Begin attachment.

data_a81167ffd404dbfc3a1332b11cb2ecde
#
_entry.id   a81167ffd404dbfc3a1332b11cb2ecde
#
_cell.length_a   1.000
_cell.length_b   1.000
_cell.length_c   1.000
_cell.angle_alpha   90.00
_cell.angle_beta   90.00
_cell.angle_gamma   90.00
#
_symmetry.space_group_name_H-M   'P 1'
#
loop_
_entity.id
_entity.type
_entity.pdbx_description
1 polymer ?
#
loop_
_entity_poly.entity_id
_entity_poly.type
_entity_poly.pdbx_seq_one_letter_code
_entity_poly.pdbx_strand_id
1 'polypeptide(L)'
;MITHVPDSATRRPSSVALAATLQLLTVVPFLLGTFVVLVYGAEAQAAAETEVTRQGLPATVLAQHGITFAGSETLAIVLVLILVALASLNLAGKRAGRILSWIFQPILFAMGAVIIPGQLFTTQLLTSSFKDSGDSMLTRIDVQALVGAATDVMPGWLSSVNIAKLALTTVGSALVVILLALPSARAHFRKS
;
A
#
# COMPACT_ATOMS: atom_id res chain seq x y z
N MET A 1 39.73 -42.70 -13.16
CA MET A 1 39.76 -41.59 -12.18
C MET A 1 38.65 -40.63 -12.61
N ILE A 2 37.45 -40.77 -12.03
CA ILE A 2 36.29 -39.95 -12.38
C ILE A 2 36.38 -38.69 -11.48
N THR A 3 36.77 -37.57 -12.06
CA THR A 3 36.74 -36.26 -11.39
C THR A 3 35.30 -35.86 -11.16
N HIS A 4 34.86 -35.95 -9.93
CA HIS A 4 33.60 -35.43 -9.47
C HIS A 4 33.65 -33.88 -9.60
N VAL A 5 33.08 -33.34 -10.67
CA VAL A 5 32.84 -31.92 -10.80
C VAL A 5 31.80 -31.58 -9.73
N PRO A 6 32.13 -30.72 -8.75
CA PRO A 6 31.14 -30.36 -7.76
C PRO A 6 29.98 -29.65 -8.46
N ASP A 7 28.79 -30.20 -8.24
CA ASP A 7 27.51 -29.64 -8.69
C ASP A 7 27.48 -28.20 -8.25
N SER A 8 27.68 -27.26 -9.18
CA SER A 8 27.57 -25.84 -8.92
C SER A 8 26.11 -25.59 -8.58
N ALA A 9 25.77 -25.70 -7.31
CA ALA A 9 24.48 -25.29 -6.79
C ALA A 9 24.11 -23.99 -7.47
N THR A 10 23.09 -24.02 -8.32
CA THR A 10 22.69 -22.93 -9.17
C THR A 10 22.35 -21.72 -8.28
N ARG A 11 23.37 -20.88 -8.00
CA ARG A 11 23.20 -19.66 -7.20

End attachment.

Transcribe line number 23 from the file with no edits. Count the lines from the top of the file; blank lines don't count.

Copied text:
_entity_poly.pdbx_seq_one_letter_code